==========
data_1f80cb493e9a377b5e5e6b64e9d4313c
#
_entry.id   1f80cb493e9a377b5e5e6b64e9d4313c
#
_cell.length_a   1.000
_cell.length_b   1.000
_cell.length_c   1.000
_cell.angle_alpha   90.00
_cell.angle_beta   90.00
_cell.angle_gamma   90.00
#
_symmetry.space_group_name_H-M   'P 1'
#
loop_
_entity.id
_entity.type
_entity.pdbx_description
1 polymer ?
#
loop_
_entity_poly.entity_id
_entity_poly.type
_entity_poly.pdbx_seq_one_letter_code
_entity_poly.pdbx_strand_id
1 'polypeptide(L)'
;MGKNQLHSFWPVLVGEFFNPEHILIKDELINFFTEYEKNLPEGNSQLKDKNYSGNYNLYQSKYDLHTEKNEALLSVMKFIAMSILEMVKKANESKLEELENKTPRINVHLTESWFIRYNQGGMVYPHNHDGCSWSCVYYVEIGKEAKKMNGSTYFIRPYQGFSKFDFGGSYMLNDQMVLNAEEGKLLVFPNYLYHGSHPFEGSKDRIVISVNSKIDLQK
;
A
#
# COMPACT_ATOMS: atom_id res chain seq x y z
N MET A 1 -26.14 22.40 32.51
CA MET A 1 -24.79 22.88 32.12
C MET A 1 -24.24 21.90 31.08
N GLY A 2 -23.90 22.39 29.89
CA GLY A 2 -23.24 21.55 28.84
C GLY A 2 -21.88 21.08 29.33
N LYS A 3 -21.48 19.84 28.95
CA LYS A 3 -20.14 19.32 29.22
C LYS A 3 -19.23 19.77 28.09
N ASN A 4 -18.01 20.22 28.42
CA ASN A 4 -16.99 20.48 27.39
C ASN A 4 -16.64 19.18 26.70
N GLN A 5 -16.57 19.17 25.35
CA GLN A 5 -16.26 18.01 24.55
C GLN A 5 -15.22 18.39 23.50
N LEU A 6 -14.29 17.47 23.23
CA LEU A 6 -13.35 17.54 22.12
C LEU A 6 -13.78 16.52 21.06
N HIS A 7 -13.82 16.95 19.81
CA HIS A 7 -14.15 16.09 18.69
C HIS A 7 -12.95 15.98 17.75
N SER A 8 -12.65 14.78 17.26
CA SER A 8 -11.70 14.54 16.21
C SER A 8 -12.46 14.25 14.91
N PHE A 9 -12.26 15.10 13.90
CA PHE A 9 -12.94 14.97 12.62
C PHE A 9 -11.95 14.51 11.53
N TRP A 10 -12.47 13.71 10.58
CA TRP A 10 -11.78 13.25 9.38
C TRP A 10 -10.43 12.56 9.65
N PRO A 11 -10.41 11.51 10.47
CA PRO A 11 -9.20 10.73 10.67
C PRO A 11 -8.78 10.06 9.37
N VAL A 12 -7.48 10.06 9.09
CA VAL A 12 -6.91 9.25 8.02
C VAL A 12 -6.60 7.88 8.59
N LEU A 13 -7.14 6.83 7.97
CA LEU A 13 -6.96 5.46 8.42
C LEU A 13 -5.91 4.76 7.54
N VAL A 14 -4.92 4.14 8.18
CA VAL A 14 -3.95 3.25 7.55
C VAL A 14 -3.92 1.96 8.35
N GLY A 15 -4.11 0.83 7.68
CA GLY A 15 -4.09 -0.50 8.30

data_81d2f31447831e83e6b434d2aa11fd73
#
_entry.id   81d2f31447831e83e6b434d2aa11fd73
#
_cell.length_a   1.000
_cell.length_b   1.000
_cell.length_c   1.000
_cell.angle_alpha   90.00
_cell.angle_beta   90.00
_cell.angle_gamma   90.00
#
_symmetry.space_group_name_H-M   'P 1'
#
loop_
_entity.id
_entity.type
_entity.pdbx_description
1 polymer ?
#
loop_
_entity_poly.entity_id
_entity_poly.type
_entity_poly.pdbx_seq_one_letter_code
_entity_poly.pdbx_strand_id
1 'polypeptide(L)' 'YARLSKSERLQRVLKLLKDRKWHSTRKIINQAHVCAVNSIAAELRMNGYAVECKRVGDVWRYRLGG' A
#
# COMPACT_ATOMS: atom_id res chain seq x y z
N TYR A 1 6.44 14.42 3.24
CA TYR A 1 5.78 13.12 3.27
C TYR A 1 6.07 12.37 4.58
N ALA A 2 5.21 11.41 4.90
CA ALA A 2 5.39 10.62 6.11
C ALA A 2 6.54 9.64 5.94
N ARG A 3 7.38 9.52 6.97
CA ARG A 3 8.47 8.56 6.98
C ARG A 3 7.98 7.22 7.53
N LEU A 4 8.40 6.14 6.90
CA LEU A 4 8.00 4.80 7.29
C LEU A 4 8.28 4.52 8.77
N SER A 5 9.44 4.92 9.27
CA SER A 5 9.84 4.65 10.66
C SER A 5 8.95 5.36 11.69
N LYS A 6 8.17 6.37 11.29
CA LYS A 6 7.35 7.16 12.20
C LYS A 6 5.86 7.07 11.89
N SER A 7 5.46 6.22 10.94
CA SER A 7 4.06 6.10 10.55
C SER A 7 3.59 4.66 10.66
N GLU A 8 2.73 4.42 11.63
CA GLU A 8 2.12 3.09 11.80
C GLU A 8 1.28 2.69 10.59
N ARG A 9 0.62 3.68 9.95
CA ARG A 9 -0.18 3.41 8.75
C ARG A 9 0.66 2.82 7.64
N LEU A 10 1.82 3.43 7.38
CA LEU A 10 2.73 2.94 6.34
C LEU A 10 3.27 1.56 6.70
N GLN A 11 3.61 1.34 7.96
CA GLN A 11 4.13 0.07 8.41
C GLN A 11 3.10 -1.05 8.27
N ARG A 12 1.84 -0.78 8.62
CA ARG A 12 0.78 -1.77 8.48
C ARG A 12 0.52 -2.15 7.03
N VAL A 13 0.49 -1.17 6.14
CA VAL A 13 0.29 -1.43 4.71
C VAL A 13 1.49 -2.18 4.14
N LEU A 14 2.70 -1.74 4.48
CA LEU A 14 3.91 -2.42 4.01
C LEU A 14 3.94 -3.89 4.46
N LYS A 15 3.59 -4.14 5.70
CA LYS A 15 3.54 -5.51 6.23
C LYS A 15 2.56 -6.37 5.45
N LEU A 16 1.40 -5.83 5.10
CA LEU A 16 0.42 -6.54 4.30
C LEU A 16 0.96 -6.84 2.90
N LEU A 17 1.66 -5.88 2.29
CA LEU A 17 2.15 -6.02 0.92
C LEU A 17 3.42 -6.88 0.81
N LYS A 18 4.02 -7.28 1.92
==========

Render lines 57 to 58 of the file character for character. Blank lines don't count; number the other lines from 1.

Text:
C PHE A 9 -11.95 14.51 11.53
N TRP A 10 -12.47 13.71 10.58